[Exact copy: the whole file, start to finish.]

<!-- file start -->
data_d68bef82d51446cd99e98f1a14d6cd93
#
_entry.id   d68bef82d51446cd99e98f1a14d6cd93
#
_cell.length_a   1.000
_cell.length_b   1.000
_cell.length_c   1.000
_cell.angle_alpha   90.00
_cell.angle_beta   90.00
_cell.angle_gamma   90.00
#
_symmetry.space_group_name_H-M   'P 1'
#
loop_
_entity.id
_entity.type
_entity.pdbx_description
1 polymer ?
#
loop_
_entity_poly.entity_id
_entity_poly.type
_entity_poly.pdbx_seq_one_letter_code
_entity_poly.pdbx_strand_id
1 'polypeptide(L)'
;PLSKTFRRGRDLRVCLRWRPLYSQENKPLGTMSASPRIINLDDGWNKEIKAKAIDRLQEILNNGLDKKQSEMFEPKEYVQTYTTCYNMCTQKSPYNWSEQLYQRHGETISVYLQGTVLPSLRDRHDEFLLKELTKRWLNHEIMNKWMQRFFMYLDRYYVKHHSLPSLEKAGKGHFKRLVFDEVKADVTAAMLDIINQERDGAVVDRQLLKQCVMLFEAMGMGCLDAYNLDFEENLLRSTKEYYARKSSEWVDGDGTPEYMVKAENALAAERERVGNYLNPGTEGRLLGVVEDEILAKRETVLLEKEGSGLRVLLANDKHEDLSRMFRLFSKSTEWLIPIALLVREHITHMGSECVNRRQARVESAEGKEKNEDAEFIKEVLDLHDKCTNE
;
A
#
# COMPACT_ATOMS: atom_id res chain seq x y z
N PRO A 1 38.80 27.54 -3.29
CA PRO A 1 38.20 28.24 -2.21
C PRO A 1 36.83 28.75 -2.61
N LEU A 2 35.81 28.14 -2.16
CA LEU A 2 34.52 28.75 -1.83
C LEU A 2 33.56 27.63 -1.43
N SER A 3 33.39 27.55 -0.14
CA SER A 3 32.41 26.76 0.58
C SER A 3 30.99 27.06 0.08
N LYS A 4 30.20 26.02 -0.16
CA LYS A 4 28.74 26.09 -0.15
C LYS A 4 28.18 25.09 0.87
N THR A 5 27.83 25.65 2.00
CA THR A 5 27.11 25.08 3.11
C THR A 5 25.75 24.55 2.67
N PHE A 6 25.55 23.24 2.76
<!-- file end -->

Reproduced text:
data_d68bef82d51446cd99e98f1a14d6cd93
#
_entry.id   d68bef82d51446cd99e98f1a14d6cd93
#
_cell.length_a   1.000
_cell.length_b   1.000
_cell.length_c   1.000
_cell.angle_alpha   90.00
_cell.angle_beta   90.00
_cell.angle_gamma   90.00
#
_symmetry.space_group_name_H-M   'P 1'
#
loop_
_entity.id
_entity.type
_entity.pdbx_description
1 polymer ?
#
loop_
_entity_poly.entity_id
_entity_poly.type
_entity_poly.pdbx_seq_one_letter_code
_entity_poly.pdbx_strand_id
1 'polypeptide(L)'
;PLSKTFRRGRDLRVCLRWRPLYSQENKPLGTMSASPRIINLDDGWNKEIKAKAIDRLQEILNNGLDKKQSEMFEPKEYVQTYTTCYNMCTQKSPYNWSEQLYQRHGETISVYLQGTVLPSLRDRHDEFLLKELTKRWLNHEIMNKWMQRFFMYLDRYYVKHHSLPSLEKAGKGHFKRLVFDEVKADVTAAMLDIINQERDGAVVDRQLLKQCVMLFEAMGMGCLDAYNLDFEENLLRSTKEYYARKSSEWVDGDGTPEYMVKAENALAAERERVGNYLNPGTEGRLLGVVEDEILAKRETVLLEKEGSGLRVLLANDKHEDLSRMFRLFSKSTEWLIPIALLVREHITHMGSECVNRRQARVESAEGKEKNEDAEFIKEVLDLHDKCTNE
;
A
#
# COMPACT_ATOMS: atom_id res chain seq x y z
N PRO A 1 38.80 27.54 -3.29
CA PRO A 1 38.20 28.24 -2.21
C PRO A 1 36.83 28.75 -2.61
N LEU A 2 35.81 28.14 -2.16
CA LEU A 2 34.52 28.75 -1.83
C LEU A 2 33.56 27.63 -1.43
N SER A 3 33.39 27.55 -0.14
CA SER A 3 32.41 26.76 0.58
C SER A 3 30.99 27.06 0.08
N LYS A 4 30.20 26.02 -0.16
CA LYS A 4 28.74 26.09 -0.15
C LYS A 4 28.18 25.09 0.87
N THR A 5 27.83 25.65 2.00
CA THR A 5 27.11 25.08 3.11
C THR A 5 25.75 24.55 2.67
N PHE A 6 25.55 23.24 2.76